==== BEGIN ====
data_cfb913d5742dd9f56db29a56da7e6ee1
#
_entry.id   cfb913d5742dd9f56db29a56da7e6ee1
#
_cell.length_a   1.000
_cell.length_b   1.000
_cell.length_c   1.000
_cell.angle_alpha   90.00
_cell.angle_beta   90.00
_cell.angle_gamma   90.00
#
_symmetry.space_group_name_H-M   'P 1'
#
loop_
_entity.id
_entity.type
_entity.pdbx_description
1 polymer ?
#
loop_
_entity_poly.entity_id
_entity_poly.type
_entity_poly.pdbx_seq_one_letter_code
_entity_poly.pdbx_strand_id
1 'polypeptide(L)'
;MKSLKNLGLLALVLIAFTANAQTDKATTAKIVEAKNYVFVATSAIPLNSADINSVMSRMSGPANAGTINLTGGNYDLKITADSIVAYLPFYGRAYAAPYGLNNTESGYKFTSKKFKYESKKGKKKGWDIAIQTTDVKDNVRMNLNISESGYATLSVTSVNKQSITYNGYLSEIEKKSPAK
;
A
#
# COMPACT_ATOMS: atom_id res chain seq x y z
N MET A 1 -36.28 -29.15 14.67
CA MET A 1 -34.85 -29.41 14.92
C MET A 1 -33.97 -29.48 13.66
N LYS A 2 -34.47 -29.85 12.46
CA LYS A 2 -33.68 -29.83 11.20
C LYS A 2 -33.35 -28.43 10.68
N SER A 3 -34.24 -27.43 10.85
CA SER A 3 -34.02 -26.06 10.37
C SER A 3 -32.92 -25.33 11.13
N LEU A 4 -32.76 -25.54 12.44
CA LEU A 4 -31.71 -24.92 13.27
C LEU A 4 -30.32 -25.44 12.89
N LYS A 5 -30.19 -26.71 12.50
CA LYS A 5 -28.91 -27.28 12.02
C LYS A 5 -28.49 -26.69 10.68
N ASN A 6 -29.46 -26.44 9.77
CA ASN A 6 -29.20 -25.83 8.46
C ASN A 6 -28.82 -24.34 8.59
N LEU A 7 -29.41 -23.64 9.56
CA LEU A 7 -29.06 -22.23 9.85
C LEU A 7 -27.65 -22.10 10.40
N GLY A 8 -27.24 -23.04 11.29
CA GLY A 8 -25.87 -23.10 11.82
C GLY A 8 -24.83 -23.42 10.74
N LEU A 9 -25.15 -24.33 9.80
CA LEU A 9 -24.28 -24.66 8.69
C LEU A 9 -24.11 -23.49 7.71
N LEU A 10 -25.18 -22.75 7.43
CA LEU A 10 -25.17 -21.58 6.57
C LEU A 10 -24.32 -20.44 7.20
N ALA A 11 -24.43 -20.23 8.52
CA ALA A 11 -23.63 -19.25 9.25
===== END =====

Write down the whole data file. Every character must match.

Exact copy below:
data_cfb913d5742dd9f56db29a56da7e6ee1
#
_entry.id   cfb913d5742dd9f56db29a56da7e6ee1
#
_cell.length_a   1.000
_cell.length_b   1.000
_cell.length_c   1.000
_cell.angle_alpha   90.00
_cell.angle_beta   90.00
_cell.angle_gamma   90.00
#
_symmetry.space_group_name_H-M   'P 1'
#
loop_
_entity.id
_entity.type
_entity.pdbx_description
1 polymer ?
#
loop_
_entity_poly.entity_id
_entity_poly.type
_entity_poly.pdbx_seq_one_letter_code
_entity_poly.pdbx_strand_id
1 'polypeptide(L)'
;MKSLKNLGLLALVLIAFTANAQTDKATTAKIVEAKNYVFVATSAIPLNSADINSVMSRMSGPANAGTINLTGGNYDLKITADSIVAYLPFYGRAYAAPYGLNNTESGYKFTSKKFKYESKKGKKKGWDIAIQTTDVKDNVRMNLNISESGYATLSVTSVNKQSITYNGYLSEIEKKSPAK
;
A
#
# COMPACT_ATOMS: atom_id res chain seq x y z
N MET A 1 -36.28 -29.15 14.67
CA MET A 1 -34.85 -29.41 14.92
C MET A 1 -33.97 -29.48 13.66
N LYS A 2 -34.47 -29.85 12.46
CA LYS A 2 -33.68 -29.83 11.20
C LYS A 2 -33.35 -28.43 10.68
N SER A 3 -34.24 -27.43 10.85
CA SER A 3 -34.02 -26.06 10.37
C SER A 3 -32.92 -25.33 11.13
N LEU A 4 -32.76 -25.54 12.44
CA LEU A 4 -31.71 -24.92 13.27
C LEU A 4 -30.32 -25.44 12.89
N LYS A 5 -30.19 -26.71 12.50
CA LYS A 5 -28.91 -27.28 12.02
C LYS A 5 -28.49 -26.69 10.68
N ASN A 6 -29.46 -26.44 9.77
CA ASN A 6 -29.20 -25.83 8.46
C ASN A 6 -28.82 -24.34 8.59
N LEU A 7 -29.41 -23.64 9.56
CA LEU A 7 -29.06 -22.23 9.85
C LEU A 7 -27.65 -22.10 10.40
N GLY A 8 -27.24 -23.04 11.29
CA GLY A 8 -25.87 -23.10 11.82
C GLY A 8 -24.83 -23.42 10.74
N LEU A 9 -25.15 -24.33 9.80
CA LEU A 9 -24.28 -24.66 8.69
C LEU A 9 -24.11 -23.49 7.71
N LEU A 10 -25.18 -22.75 7.43
CA LEU A 10 -25.17 -21.58 6.57
C LEU A 10 -24.32 -20.44 7.20
N ALA A 11 -24.43 -20.23 8.52
CA ALA A 11 -23.63 -19.25 9.25